From prehistoric times, the Ancient Egyptians and Nubians were adept stargazers. One of their first astronomical observatories was Nabta Playa located in the Nubian Desert (present day Southern Egypt, north of the Sudan border) and dates to 5000 BC. Astronomy had both religious and practical purposes. Religious festival dates were determined based on patterns in the sky, and the annual flooding of the Nile River meant that the appearance of rising stars every year was crucial to predicting when inundation would occur. Ancient Egyptian and Nubian priest-astronomers observed conjunctions and risings of the Sun, Moon, and planets, as well as lunar phases. Their temples and shrines were designed in relation to the stars, zodiacs, and constellations.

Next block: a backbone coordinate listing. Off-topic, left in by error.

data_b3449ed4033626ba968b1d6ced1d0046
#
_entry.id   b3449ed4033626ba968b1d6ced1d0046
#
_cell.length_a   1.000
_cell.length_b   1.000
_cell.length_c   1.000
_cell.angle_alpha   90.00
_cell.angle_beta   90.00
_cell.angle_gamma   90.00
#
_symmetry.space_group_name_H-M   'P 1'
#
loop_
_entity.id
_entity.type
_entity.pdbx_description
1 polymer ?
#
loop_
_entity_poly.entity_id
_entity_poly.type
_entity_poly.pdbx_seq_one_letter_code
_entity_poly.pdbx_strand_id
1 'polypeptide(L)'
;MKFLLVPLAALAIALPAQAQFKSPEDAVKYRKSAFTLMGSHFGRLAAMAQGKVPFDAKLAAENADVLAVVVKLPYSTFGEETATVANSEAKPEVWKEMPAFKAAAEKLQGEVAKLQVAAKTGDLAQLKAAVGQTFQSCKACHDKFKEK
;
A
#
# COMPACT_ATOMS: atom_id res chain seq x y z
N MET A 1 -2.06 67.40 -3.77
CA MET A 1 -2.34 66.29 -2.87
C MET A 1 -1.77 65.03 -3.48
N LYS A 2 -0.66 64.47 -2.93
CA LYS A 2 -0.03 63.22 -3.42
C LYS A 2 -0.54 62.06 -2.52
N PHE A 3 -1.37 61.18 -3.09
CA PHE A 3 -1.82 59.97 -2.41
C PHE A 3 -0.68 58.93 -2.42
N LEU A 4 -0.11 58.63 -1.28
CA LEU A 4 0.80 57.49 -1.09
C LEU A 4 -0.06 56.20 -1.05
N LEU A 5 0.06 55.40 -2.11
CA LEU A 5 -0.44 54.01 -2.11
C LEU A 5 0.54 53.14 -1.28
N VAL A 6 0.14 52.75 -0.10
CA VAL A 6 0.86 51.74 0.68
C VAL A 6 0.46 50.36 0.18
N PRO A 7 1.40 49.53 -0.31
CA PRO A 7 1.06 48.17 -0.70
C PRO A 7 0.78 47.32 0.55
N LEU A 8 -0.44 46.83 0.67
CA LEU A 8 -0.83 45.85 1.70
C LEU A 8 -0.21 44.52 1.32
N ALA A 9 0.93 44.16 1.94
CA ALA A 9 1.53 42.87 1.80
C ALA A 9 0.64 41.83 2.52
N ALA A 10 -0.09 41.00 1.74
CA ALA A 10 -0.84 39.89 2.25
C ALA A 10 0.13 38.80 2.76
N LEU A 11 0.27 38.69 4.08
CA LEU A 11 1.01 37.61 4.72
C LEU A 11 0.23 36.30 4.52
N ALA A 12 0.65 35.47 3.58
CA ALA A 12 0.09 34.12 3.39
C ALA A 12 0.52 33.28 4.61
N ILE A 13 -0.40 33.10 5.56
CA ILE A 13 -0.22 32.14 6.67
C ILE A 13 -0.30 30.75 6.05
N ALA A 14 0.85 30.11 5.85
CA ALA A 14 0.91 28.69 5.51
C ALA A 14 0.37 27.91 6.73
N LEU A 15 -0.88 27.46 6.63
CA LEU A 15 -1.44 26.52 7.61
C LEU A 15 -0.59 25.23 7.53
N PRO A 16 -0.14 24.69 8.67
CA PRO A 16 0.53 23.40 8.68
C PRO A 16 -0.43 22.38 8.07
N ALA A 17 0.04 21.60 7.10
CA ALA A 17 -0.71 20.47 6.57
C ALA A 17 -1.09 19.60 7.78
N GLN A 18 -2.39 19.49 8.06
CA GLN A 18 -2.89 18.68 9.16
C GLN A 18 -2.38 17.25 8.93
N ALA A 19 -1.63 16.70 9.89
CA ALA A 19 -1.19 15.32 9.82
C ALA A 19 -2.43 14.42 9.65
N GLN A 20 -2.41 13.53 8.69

Sketch of Priest-Astronomers in Ancient Egypt and Nubia
The installation will serve as an astronomical observatory and be oriented east-west. It will be centered at an azimuth direction of 84 degrees or 6 degrees north of due east during Burning Man. The gateway’s pillars will frame the Sun to be observed at the bottom and top of the shrine as it rises. In the morning, the solar barque will be illuminated by the Sun’s rays and at night, the planets Mars and Venus and the constellations Pegasus, Pisces, Taurus, Orion, and Gemini will be visible through the gateway’s spires.
Installation's Layout on the Playa
Sun's Path in the Morning Looking East
Constellations in the Evening Looking East